TWO million pounds have been set aside for repairs to York's crumbling minor roads and footpaths, but opposition councillors have criticised the scheme as "too little too late".
The City of York Council's cabinet approved the cash, which comes from the council's capital funding, at its meeting on Tuesday evening.
The cash will be targeted at the unclassified minor roads and residential streets which make up almost 70 percent of the city's roads, as well as footpaths.
Although York's roads compare well with roads nationally, a report by highways officials told the cabinet members the council needs to maintain the unclassified road network to address residents' concerns over the state of the roads.
"The result of the Big York Survey indicates residents' concerns as to the condition of the unclassified carriageways and footways assets," it said.
The £2 million is to be split equally between roadways and footpaths, in 40mph speed limit areas, and should cut the number of compensation claims the council faces.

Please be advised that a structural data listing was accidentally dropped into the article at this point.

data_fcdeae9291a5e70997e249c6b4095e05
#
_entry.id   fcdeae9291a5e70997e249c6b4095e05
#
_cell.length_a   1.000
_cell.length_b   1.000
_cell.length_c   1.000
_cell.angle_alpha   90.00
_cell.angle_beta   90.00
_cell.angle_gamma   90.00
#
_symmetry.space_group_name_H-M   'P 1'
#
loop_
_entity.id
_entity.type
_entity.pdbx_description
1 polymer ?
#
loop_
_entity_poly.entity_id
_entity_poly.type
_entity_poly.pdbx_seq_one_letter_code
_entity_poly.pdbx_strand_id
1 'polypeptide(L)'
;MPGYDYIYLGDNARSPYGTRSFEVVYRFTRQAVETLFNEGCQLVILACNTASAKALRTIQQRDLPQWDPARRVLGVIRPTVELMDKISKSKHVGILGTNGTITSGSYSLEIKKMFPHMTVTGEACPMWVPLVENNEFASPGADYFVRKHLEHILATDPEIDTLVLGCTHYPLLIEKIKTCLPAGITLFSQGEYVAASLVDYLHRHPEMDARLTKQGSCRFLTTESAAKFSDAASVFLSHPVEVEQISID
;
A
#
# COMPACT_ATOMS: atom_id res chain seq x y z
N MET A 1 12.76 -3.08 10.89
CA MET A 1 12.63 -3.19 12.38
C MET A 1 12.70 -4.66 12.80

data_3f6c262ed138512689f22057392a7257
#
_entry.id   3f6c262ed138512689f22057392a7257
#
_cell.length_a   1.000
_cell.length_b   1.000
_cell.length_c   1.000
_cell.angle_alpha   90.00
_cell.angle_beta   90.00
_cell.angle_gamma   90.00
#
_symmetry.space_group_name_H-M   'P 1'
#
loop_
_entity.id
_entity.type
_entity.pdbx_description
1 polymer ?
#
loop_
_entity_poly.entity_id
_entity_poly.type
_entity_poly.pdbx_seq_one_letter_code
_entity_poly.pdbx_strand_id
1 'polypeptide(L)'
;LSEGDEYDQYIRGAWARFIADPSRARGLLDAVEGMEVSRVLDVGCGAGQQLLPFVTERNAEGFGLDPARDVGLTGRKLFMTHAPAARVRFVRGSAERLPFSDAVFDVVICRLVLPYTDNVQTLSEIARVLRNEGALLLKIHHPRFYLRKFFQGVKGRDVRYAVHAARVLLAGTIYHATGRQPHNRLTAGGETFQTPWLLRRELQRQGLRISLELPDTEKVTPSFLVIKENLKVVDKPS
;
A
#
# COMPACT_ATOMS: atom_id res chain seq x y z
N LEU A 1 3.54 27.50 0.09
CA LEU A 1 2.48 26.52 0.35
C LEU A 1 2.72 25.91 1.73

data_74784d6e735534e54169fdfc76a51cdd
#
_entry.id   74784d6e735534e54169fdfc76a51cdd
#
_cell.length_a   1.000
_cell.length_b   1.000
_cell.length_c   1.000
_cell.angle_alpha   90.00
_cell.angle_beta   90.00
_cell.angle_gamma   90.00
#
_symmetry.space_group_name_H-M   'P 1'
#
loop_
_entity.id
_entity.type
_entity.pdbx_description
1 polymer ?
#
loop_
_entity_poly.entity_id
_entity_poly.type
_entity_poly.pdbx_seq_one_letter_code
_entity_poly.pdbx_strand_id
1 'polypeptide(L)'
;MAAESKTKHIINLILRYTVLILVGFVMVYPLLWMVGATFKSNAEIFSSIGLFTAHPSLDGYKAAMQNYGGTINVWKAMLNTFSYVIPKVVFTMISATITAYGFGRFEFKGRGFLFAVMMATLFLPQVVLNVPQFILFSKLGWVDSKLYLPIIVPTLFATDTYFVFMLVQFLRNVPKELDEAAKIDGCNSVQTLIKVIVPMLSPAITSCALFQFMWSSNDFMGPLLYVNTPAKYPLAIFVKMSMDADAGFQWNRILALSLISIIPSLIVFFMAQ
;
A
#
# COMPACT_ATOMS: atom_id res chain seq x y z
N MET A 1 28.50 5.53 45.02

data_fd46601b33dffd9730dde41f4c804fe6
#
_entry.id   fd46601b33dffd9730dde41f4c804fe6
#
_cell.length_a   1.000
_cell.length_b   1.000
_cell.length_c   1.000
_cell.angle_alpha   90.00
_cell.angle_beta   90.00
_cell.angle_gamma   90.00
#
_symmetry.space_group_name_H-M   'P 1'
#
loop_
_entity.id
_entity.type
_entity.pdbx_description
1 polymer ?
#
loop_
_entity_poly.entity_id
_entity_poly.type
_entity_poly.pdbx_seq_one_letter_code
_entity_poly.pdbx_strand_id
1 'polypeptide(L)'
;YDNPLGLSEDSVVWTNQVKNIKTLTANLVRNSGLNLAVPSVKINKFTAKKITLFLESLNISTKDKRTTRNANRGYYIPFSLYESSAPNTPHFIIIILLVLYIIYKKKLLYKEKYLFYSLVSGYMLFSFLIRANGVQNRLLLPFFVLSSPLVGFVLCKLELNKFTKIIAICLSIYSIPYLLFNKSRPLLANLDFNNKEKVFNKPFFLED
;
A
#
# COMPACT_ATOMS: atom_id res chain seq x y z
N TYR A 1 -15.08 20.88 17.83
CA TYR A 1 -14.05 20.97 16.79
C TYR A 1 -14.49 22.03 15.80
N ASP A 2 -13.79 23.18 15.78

"It is anticipated that investment in the unclassified network will result in a decrease in the number of defects such as potholes being recorded and further reduction in complaints and third party claims for damage against the Council," the report said.
Liberal Democrat councillor for Woodthorpe and Dringhouses Ann Reid dubbed the plan "too little too late" after wider cuts in roads funding, and said many more roads in her area were in desperate need of repairs.
But Cllr Dafydd Williams, Cabinet Member for Finance and Performance and the ward councillor for Westfield, said the council administration could not be criticised for cutting highways spending when it was dealing with a 46 percent cut in funding from the Conservative and Liberal Democrat coalition government.